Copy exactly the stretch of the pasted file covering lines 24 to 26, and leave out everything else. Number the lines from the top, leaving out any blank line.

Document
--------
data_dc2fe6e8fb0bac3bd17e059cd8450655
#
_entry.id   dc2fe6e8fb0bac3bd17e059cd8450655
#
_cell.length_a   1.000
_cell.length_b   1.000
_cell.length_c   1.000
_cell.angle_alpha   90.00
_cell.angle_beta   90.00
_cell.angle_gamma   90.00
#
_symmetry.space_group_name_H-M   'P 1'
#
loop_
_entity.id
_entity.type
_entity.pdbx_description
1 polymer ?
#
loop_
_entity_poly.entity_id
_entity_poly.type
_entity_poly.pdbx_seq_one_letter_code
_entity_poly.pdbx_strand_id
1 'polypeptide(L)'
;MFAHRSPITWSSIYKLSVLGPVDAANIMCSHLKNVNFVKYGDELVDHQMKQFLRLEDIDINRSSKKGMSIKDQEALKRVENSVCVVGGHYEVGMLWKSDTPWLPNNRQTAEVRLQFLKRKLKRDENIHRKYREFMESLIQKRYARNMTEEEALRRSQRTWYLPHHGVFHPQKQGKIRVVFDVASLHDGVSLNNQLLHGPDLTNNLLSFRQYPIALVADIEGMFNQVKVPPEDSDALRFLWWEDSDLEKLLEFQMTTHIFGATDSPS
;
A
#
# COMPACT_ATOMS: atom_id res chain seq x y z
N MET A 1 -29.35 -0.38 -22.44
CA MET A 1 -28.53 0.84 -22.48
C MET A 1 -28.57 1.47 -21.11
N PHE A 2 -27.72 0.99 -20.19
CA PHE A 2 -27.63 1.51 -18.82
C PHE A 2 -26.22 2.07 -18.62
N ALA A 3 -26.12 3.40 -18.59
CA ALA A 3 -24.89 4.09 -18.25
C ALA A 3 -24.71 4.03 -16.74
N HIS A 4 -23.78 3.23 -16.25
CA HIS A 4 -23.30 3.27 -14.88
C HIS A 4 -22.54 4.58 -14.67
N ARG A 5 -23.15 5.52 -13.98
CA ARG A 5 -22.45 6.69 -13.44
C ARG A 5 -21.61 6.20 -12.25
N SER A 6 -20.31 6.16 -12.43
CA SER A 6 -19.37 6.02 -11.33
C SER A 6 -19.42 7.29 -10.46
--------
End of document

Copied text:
_entity_poly.pdbx_strand_id
1 'polypeptide(L)'
;MFAHRSPITWSSIYKLSVLGPVDAANIMCSHLKNVNFVKYGDELVDHQMKQFLRLEDIDINRSSKKGMSIKDQEALKRVENSVCVVGGHYEVGMLWKSDTPWLPNNRQTAEVRLQFLKRKLKRDENIHRKYREFMESLIQKRYARNMTEEEALRRSQRTWYLPHHGVFHPQKQGKIRVVFDVASLHDGVSLNNQLLHGPDLTNNLLSFRQYPIALVADIEGMFNQVKVPPEDSDALRFLWWEDSDLEKLLEFQMTTHIFGATDSPS